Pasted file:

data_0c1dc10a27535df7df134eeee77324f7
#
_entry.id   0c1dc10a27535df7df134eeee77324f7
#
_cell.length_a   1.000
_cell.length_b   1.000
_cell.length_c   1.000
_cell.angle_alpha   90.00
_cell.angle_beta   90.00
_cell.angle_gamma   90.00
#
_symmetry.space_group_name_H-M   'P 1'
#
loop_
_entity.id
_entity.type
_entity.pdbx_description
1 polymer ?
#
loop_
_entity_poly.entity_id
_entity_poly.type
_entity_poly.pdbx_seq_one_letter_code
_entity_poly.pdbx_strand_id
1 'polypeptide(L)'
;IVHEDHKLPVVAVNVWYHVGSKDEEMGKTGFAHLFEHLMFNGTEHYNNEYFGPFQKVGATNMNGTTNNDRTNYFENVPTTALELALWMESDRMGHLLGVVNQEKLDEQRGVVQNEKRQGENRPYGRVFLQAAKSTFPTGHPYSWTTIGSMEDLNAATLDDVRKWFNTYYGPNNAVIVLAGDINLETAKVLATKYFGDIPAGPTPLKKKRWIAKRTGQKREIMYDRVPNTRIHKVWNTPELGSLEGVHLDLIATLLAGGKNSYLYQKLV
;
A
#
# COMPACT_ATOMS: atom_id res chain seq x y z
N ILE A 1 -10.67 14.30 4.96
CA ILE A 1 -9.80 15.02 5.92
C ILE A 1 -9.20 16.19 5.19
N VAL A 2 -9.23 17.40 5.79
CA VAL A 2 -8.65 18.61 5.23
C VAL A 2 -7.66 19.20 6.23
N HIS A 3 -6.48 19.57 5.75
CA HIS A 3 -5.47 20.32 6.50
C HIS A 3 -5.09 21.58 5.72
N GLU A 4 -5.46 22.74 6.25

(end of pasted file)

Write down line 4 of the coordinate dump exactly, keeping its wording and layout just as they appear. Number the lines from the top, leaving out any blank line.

#